execution

Report Claims Cops Acted Within Policy When Surrounding Man, Executing Him in Firing Squad Fashion

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San Francisco, CA — As TFTP reported at the time, a horrific cellphone video was uploaded to Instagram showing multiple cops surround Mario Woods and then publicly execute him as he attempted to walk away. Now, after nearly five years, San Francisco’s police watchdog found that the officers involved in the execution of Woods did actually use unnecessary force, but the agency did not seek discipline against them because it did not violate policy, newly released records show.

Five of the eight officers opened fire on Woods that day and the force they used was all deemed unnecessary. However, the Department of Police Accountability blamed the high-profile shooting on policy failures instead of the cops. The findings of this report were released this week.

The report found that the SFPD’s police at the time, actually condoned the officers’ execution of Woods.

“Arguably, the named officers’ conduct at the moment they used deadly force could be found in policy in light of the Department’s Use of Firearm policy that existed at the time of the incident,” the report states. “In fact, SFPD did find the officers’ conduct in policy. However, when considering the entire chain of events that led to the officers’ use of lethal force, the DPA concludes that the excessive force allegation is the result of a policy failure.”

Naturally, the police union blasted the report that claimed the cops dumping countless rounds into a mentally ill man armed with a small knife trying to walk away was “unreasonable.” The union claimed the investigation police conducted of themselves was enough to exonerate all who were involved.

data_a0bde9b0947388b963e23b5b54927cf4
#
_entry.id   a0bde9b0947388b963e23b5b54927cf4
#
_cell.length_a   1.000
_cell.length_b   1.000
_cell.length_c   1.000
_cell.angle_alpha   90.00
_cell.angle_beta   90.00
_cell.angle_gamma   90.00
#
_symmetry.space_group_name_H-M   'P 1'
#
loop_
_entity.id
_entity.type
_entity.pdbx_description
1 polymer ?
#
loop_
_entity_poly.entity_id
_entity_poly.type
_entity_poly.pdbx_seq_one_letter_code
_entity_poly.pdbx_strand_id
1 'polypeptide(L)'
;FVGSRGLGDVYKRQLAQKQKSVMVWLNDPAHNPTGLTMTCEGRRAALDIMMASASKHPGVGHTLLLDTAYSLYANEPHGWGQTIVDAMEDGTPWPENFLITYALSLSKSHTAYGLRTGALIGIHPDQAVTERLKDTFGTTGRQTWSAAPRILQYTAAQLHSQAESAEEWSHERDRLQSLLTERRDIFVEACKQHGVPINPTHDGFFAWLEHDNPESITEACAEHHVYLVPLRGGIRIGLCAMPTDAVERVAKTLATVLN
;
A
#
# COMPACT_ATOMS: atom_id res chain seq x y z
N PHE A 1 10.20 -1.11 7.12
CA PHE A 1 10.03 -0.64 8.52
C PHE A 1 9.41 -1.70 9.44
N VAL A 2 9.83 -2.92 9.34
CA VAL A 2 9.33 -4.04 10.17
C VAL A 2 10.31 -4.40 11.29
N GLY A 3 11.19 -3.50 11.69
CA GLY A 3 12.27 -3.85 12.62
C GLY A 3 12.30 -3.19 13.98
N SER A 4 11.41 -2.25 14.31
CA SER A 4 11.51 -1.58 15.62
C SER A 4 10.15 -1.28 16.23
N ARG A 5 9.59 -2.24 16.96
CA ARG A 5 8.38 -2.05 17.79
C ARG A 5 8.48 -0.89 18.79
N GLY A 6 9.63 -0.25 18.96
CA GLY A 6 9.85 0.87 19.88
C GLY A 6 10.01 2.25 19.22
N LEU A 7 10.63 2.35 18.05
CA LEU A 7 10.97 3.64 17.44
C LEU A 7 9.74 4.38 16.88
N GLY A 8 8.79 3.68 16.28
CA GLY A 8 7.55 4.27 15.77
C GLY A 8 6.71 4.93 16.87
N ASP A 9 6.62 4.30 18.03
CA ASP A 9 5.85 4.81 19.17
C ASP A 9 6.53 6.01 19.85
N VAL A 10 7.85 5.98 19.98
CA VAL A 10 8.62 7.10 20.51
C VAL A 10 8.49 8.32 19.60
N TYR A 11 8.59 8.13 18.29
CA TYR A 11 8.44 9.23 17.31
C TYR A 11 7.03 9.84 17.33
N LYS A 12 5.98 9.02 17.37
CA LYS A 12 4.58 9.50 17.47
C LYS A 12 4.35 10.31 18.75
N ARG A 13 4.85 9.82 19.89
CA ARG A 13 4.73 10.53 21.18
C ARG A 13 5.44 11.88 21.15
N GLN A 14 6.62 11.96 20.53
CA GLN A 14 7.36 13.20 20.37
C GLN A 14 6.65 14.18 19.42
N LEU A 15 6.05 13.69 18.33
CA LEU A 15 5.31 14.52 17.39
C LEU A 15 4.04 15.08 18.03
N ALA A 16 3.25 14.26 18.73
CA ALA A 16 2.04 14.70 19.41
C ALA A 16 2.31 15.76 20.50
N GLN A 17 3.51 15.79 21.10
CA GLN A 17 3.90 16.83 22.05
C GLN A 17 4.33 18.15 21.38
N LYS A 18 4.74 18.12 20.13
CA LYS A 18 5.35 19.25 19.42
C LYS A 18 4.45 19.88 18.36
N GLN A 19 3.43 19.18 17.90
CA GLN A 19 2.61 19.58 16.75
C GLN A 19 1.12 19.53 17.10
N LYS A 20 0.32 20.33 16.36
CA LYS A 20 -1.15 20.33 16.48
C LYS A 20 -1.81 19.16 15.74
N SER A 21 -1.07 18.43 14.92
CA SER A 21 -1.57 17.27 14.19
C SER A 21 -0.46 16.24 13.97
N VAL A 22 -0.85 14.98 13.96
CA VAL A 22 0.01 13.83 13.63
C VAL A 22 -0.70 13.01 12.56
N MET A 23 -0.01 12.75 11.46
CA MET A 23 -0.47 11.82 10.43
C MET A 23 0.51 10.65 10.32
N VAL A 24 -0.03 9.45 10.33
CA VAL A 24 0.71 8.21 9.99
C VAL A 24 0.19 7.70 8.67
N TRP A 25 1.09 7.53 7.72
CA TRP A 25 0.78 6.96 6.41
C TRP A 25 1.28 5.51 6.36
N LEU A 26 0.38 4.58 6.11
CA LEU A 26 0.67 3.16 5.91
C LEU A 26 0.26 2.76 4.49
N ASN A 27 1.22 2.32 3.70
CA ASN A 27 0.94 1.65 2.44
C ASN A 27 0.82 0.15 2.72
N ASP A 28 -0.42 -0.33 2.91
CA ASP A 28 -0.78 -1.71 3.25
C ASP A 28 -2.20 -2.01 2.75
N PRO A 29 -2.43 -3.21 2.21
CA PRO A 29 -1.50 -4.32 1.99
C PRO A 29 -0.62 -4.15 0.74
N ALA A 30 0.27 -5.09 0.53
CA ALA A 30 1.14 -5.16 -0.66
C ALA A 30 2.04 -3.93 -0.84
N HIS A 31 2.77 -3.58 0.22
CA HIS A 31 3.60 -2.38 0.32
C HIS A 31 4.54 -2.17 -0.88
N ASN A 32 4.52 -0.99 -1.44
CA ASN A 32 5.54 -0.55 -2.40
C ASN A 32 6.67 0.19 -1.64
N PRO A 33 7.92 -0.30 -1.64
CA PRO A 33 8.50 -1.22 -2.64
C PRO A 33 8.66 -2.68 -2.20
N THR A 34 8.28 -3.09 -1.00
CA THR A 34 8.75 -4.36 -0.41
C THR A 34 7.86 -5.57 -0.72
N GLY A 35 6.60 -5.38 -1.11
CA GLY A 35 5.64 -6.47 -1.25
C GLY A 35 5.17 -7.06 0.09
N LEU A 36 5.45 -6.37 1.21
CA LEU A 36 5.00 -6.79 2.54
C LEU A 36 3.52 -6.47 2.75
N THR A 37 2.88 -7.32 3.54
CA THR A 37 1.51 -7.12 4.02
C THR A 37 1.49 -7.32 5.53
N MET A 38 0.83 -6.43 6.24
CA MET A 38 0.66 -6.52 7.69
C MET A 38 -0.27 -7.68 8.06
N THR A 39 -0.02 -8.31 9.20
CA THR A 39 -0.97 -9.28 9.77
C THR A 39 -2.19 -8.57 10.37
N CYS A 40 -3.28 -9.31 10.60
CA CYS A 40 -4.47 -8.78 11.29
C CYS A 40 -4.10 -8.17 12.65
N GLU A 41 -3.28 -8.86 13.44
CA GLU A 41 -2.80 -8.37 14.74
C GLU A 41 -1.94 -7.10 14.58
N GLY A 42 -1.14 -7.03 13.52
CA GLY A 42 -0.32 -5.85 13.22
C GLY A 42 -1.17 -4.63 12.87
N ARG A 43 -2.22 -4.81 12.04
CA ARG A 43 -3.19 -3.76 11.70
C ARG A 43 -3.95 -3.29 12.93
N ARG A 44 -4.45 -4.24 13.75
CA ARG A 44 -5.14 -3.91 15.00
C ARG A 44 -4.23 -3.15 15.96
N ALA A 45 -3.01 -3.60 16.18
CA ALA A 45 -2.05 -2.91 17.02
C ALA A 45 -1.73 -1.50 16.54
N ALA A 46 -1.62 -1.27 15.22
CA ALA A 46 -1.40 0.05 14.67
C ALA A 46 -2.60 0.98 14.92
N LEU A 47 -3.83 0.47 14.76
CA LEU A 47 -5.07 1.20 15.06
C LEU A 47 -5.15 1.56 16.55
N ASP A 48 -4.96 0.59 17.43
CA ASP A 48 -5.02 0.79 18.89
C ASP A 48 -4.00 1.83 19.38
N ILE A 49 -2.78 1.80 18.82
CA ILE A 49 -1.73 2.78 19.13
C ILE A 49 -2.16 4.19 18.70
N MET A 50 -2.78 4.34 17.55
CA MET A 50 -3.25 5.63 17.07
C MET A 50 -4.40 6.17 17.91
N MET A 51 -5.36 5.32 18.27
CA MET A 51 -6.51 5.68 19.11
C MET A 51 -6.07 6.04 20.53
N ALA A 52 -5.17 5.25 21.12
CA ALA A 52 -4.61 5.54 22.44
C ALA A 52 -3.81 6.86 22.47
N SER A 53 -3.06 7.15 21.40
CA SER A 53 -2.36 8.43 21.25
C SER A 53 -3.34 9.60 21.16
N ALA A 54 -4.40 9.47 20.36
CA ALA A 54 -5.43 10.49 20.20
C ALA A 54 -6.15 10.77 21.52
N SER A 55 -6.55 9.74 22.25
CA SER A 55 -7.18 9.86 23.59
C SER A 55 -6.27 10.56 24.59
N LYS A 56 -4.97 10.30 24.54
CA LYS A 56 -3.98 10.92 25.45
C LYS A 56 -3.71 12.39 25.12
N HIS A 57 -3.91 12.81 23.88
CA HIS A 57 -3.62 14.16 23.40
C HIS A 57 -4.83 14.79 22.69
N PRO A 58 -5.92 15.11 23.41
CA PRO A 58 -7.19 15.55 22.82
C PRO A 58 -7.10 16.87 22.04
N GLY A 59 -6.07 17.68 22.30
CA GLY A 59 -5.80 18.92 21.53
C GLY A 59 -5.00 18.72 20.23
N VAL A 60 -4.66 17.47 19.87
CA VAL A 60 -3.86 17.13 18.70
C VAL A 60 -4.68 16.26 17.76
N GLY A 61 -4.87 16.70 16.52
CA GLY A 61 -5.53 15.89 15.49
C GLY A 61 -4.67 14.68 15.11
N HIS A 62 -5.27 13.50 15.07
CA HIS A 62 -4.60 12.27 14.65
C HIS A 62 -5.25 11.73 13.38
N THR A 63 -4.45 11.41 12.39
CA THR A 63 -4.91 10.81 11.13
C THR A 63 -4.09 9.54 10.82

“Law enforcement professionals investigated this case and determined that our officers acted within the law and department policy,” Tony Montoya, president of the San Francisco Police Officers Association said. “We trust their professional expertise over that of political appointees.”

Because cops investigating themselves has proven to be perfect every time, right?

In their eyes, this is exactly right, all five of the officers who shot Woods — Charles August, Winson Seto, Nicholas Cuevas, Scott Phillips, Antonio Santos — remain with the SFPD, said police spokesman Officer Robert Rueca.

As we reported at the time, police were looking for a suspect in a crime and Woods fit the description.

As the short video begins, Woods appears confused and out of it, but he is not charging at any of the multiple officers standing around him with their guns drawn. In fact, the man appears to be holding his stomach and is in distress, perhaps from a bean bag shot moments prior.

He then stands up straight and attempts to walk away.

At this moment, the woman filming is in so much anguish that she drops down the phone before a fury of gunfire can be heard being unleashed on the man.

“It looks like an execution,” a resident told the San Francisco Police Commission. “This is why we need the cameras and the video.”

As Mission Local reports, in June 2019, Gwen Woods, Mario’s mother, settled a lawsuit with the city for $400,000 — a settlement that may have been larger if a judge hadn’t granted the officers qualified immunity.

Below is the disturbing footage. As you watch it, remember that this public execution was part of the SFPD’s policy.

“If you can execute a person with eight different officers surrounding him — and get away with it — then I have no confidence,” Nancy Pili, a Mission District police accountability activist said, adding “If there are no consequences, there’s no confidence.”


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About Matt Agorist

Matt Agorist is an honorably discharged veteran of the USMC and former intelligence operator directly tasked by the NSA. This prior experience gives him unique insight into the world of government corruption and the American police state. Agorist has been an independent journalist for over a decade and has been featured on mainstream networks around the world. Agorist is also the Editor at Large at the Free Thought Project. Follow @MattAgorist on Twitter, Steemit, and now on Minds.